Israel, the U.S. and the Arab World
March 24, 2011
Prime Minister Benjamin Netanyahu told US Defence Secretary Robert Gates Friday that Israel is ready to act with "great force" in response to a spate of rocket fire by Gaza militants and a deadly bus bombing in Jerusalem.
Israel had been "subjected to bouts of terror and rocket attacks," Netanyahu told reporters before going into a meeting with Gates.
"We stand ready to act with great force and great determination to put a stop to it," he added, with officials saying Israel had not been hit by any projectiles Friday morning.
"Any civilised society will not tolerate such wanton attacks on its civilians," he said.
However, as Netanyahu spoke, Defence Minister Ehud Barak toured the Gaza border with army chief Lieutenant General Benny Gantz, saying that the situation seemed to be calming down.
"In the last 24 hours there has been no fire into our territory, but we continue to monitor the situation," Barak said, according to a statement from his office.
And Barak indicated that if the rocket attacks stopped, Israel would also halt its strikes into the Gaza Strip.
"We don't intend to let the terror organizations again disturb the order but we will do all we need to to return the (military) activity to the border line itself," he said.
Also, Barak said, Israel will deploy its "Iron Dome" multi-million-dollar missile defence system in southern Israel for the first time next week in the wake of rocket attacks.
"I authorised the army to deploy in the next few days the first battery of "Iron Dome" for an operational trial," he said.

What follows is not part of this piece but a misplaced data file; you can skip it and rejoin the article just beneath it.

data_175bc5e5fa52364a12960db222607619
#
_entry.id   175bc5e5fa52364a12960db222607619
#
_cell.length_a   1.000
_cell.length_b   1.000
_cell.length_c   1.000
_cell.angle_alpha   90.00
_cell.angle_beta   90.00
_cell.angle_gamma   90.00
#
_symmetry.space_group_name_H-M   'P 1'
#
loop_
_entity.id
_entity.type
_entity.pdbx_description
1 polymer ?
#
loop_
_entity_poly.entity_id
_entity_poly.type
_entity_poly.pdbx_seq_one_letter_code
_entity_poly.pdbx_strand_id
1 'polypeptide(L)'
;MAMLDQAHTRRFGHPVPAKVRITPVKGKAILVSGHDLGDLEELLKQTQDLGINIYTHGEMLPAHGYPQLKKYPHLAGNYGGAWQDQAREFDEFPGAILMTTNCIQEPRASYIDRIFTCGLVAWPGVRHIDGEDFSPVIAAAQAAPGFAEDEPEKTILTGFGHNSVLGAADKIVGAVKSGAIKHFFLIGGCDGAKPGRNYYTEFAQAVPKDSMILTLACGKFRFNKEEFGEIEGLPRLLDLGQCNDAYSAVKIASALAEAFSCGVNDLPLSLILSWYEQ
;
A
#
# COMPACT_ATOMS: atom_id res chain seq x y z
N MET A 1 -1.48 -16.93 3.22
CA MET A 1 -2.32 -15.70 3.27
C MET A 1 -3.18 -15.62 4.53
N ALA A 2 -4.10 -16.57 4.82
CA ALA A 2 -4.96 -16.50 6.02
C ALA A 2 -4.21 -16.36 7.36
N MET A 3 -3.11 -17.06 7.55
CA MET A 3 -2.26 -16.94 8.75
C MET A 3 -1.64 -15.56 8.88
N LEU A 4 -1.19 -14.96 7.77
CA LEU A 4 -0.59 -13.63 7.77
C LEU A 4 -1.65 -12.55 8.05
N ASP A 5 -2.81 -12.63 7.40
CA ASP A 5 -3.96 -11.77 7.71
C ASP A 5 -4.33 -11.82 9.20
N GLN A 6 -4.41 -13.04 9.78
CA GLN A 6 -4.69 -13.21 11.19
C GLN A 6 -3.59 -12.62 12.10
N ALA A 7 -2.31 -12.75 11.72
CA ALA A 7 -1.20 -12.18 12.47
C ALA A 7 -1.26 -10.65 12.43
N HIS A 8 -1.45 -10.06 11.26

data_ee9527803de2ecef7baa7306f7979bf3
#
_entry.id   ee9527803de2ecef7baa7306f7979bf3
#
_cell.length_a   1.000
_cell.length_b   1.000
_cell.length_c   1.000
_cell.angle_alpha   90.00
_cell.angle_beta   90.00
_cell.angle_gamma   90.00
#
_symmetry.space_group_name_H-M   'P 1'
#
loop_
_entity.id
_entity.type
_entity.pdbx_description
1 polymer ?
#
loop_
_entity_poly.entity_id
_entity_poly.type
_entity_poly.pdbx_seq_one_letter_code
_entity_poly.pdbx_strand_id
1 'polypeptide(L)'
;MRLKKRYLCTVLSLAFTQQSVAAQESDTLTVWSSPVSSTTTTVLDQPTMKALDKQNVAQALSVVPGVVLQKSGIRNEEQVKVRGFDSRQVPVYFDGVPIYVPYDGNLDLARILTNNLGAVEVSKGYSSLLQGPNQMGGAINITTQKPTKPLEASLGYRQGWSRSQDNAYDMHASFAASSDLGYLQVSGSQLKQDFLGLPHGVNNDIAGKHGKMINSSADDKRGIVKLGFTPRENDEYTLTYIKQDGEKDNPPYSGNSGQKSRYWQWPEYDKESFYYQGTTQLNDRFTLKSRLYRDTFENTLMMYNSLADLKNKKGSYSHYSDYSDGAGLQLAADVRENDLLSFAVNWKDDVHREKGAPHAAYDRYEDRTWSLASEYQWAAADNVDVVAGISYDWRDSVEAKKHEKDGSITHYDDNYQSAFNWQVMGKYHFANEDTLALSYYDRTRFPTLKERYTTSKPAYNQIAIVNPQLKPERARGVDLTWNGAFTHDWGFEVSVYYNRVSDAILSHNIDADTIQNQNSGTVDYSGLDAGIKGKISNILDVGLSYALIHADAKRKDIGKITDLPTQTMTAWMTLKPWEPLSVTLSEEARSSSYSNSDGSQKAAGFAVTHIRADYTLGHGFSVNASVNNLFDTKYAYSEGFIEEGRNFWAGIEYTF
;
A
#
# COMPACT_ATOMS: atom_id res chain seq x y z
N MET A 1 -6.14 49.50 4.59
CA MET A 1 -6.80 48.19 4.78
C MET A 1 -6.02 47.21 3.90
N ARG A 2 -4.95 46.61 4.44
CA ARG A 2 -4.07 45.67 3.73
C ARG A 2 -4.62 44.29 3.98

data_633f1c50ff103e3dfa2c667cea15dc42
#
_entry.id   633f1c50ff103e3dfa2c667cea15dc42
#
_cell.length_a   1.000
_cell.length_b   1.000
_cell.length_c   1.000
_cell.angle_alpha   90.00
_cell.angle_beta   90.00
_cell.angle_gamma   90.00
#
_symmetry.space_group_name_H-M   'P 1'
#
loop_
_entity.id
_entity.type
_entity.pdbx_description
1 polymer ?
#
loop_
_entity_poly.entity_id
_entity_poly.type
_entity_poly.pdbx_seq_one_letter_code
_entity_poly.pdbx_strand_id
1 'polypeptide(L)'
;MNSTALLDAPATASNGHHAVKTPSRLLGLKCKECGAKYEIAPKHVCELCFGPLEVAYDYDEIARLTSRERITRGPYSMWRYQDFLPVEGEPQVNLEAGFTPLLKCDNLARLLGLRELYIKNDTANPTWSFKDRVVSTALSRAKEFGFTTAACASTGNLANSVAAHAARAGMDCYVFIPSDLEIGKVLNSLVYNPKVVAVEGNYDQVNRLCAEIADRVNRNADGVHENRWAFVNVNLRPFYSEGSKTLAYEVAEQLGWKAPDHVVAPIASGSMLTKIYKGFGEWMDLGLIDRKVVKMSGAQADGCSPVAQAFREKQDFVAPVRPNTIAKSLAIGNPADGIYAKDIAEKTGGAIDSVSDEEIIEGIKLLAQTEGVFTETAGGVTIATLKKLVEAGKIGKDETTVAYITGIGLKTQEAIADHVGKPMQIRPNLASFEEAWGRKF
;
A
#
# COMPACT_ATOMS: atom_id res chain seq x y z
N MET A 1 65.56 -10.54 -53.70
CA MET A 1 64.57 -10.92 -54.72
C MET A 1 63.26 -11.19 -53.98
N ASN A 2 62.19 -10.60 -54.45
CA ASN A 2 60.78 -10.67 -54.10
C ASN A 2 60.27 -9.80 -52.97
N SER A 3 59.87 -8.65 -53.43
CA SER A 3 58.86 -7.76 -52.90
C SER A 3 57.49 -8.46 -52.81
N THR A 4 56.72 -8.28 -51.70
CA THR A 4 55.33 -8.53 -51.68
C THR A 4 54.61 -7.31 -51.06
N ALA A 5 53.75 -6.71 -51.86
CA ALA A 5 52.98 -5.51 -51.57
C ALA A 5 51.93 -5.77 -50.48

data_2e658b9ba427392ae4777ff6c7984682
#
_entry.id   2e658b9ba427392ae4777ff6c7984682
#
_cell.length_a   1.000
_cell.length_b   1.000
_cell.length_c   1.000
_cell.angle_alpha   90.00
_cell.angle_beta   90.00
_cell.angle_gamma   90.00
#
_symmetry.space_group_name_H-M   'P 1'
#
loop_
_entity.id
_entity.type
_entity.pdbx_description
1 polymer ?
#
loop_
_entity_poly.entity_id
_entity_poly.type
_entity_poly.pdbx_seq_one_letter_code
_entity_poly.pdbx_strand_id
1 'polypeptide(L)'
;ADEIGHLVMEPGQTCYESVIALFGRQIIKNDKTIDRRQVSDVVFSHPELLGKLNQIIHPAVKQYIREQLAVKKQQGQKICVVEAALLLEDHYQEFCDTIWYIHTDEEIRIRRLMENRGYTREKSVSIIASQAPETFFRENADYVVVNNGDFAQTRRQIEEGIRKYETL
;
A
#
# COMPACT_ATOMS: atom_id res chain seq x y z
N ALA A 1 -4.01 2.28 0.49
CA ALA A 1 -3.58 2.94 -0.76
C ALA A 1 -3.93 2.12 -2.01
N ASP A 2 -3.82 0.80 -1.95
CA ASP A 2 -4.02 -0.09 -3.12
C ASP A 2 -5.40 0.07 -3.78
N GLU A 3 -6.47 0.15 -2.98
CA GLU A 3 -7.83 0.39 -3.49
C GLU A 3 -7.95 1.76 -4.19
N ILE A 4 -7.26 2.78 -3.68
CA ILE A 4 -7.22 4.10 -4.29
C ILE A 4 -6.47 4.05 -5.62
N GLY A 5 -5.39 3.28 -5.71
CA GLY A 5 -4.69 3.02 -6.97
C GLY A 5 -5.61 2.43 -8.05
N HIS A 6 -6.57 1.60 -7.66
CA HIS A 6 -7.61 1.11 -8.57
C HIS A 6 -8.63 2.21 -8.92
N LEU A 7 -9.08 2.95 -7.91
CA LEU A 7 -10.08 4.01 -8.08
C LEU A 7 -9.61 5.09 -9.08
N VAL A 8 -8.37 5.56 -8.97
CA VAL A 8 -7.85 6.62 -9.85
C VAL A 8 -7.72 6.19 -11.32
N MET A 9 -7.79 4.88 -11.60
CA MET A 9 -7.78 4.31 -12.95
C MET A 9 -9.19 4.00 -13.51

The deployment of the Iron Dome interceptor, designed to combat short-range rocket threats from Gaza and Lebanon, has been delayed until now with officials saying operating crews needed more training and suggestions the system was prohibitively expensive.
Gates, a former CIA director with years of experience in Washington, said US-Israel security ties were as strong as they had ever been at a time when the region was in "turmoil."
On Thursday, he said in Tel Aviv that Washington firmly backed Israel's right to respond both to the rocket fire and the Jerusalem bombing, which he described as "repugnant acts".
But he suggested Israel should tread carefully or risk derailing the course of popular unrest sweeping Arab and Muslim countries in the Middle East.
The US defence chief is pressing Israeli and Palestinian leaders to take "bold action" for peace despite soaring tensions, saying political upheaval in the region offered an opportunity.
After his meeting with Netanyahu, Gates travelled amid heavy security to the West Bank city of Ramallah to meet Palestinian Prime Minister Salam Fayyad, the first such visit by a US defence chief.
Before their meeting, Fayyad told Gates it was a time of "great challenge throughout the region but also a time of opportunity, requiring a redoubling of the effort in pursuing the cause of peace, and justice and security."
Gates said he looked forward to discussing "prospects for a two-state solution".
Neither man made any statement following their roughly 45-minute meeting.
Israel's leaders have appeared reluctant to be dragged into another bloody war with Hamas, especially as they lacked international support for any new offensive on Gaza.
In the last week dozens of rockets have hit southern Israel. The vast majority of them were fired by Islamic Jihad's military wing, the Al-Quds Brigade.
Israel has responded with airstrikes on Gaza.
Thursday's rocket fire on Ashdod came a day after the Al-Quds Brigades vowed to fire more at cities deep inside Israel as it entered "a new phase" of resistance.
And despite Hamas's pledge to rein in militants firing on Israel, Islamic Jihad's leadership insisted it would not stop its "resistance" unless Israel did the same.